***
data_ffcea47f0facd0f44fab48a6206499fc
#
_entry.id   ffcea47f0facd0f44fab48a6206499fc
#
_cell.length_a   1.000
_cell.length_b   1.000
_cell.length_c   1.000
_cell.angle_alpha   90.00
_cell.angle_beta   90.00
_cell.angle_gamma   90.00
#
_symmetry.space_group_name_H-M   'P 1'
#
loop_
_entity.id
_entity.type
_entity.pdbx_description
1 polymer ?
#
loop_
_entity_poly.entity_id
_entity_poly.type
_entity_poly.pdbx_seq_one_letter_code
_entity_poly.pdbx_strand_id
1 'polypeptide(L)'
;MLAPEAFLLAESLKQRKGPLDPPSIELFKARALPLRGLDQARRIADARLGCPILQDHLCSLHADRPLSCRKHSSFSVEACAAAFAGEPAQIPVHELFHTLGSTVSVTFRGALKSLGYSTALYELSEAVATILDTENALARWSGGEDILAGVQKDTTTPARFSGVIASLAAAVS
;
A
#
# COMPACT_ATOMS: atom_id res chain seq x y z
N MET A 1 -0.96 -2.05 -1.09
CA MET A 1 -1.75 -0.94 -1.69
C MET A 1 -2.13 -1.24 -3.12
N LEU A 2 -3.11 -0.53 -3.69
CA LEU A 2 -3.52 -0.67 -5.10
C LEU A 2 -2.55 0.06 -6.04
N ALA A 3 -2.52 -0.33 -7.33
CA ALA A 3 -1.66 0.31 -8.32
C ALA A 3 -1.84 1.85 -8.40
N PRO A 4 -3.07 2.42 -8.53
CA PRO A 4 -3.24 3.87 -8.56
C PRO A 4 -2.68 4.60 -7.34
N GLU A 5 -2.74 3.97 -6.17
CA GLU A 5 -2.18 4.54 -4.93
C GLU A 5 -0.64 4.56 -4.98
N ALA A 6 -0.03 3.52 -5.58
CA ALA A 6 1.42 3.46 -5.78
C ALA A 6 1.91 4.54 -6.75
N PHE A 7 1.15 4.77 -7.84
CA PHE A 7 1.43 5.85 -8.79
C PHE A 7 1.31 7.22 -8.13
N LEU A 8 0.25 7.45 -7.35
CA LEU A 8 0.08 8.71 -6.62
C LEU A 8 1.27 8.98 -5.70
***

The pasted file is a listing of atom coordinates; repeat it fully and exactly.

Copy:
data_ffcea47f0facd0f44fab48a6206499fc
#
_entry.id   ffcea47f0facd0f44fab48a6206499fc
#
_cell.length_a   1.000
_cell.length_b   1.000
_cell.length_c   1.000
_cell.angle_alpha   90.00
_cell.angle_beta   90.00
_cell.angle_gamma   90.00
#
_symmetry.space_group_name_H-M   'P 1'
#
loop_
_entity.id
_entity.type
_entity.pdbx_description
1 polymer ?
#
loop_
_entity_poly.entity_id
_entity_poly.type
_entity_poly.pdbx_seq_one_letter_code
_entity_poly.pdbx_strand_id
1 'polypeptide(L)'
;MLAPEAFLLAESLKQRKGPLDPPSIELFKARALPLRGLDQARRIADARLGCPILQDHLCSLHADRPLSCRKHSSFSVEACAAAFAGEPAQIPVHELFHTLGSTVSVTFRGALKSLGYSTALYELSEAVATILDTENALARWSGGEDILAGVQKDTTTPARFSGVIASLAAAVS
;
A
#
# COMPACT_ATOMS: atom_id res chain seq x y z
N MET A 1 -0.96 -2.05 -1.09
CA MET A 1 -1.75 -0.94 -1.69
C MET A 1 -2.13 -1.24 -3.12
N LEU A 2 -3.11 -0.53 -3.69
CA LEU A 2 -3.52 -0.67 -5.10
C LEU A 2 -2.55 0.06 -6.04
N ALA A 3 -2.52 -0.33 -7.33
CA ALA A 3 -1.66 0.31 -8.32
C ALA A 3 -1.84 1.85 -8.40
N PRO A 4 -3.07 2.42 -8.53
CA PRO A 4 -3.24 3.87 -8.56
C PRO A 4 -2.68 4.60 -7.34
N GLU A 5 -2.74 3.97 -6.17
CA GLU A 5 -2.18 4.54 -4.93
C GLU A 5 -0.64 4.56 -4.98
N ALA A 6 -0.03 3.52 -5.58
CA ALA A 6 1.42 3.46 -5.78
C ALA A 6 1.91 4.54 -6.75
N PHE A 7 1.15 4.77 -7.84
CA PHE A 7 1.43 5.85 -8.79
C PHE A 7 1.31 7.22 -8.13
N LEU A 8 0.25 7.45 -7.35
CA LEU A 8 0.08 8.71 -6.62
C LEU A 8 1.27 8.98 -5.70